If you are interested in holding a home funeral for a loved one who has died, you'll need to be aware of the laws that apply. Here is an overview of the rules that govern home funerals in Utah.
In all states, it is legal to have your loved one's body at home after they die. Utah does not require you to involve a licensed funeral director in making or carrying out final arrangements. (See, for example, Utah Code § 26-2-13 (2018), which permits the "funeral service director or, if a funeral service director is not retained, a dispositioner" to file the death certificate.)
Utah defines a "dispositioner" as:
For more information, see Utah Code § 26-2-2 (2018) and the article Making Funeral Arrangements in Utah.
Utah law determines who has the right to make final decisions about a person's body and funeral services. This right and responsibility goes to the following people, in order:
(Utah Code § 58-9-602 (2018).)
If there are two or more members of a class described above -- for example, if you have several adult children or many siblings -- and a majority of them cannot agree, a probate court must resolve their dispute. (Utah Code § 58-9-605 (2018).) To avoid such an outcome, it's wise to name a representative in advance.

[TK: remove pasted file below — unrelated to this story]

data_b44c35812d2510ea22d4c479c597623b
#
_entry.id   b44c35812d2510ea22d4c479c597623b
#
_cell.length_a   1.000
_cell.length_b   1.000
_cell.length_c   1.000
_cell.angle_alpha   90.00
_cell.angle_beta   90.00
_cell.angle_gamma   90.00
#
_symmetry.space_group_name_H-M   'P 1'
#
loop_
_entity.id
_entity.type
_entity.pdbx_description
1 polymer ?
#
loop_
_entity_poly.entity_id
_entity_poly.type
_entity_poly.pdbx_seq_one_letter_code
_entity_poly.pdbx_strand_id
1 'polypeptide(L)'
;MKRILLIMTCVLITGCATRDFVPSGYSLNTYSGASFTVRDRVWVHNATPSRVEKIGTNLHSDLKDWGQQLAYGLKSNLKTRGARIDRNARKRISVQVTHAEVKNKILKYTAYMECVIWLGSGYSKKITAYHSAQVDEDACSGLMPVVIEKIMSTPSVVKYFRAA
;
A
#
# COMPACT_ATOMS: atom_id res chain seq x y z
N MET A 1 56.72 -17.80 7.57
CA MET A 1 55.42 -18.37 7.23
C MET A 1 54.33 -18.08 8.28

How to appoint a representative to carry out your final wishes. To name someone to oversee your arrangements, you must write down what you want, then sign and date your form in front of a notary public or two witnesses. (Utah Code § 58-9-601(1) (2018).)
Appointing a representative in an advance directive. One smart way to name a representative to handle your funeral plans is to make a Utah advance health care directive. In your document, you can give your health care agent explicit power to carry out your final arrangements. (You must make this authority clear in your advance directive; otherwise your agent's decision-making power ends upon your death.) This saves the trouble of making separate documents for health care decisions and final wishes.
Ordinarily, Utah requires that only one witness sign an advance directive for health care, but if you give your agent power to make your funeral arrangements, you should ask two qualified adults to witness your document. Taking this extra step ensures that your document meets the requirements described above.
For information about making an advance directive, see Living Wills & Medical Powers of Attorney.
To make a Utah advance directive that appoints your health care agent to carry out your final plans, you can use Nolo's Quicken WillMaker.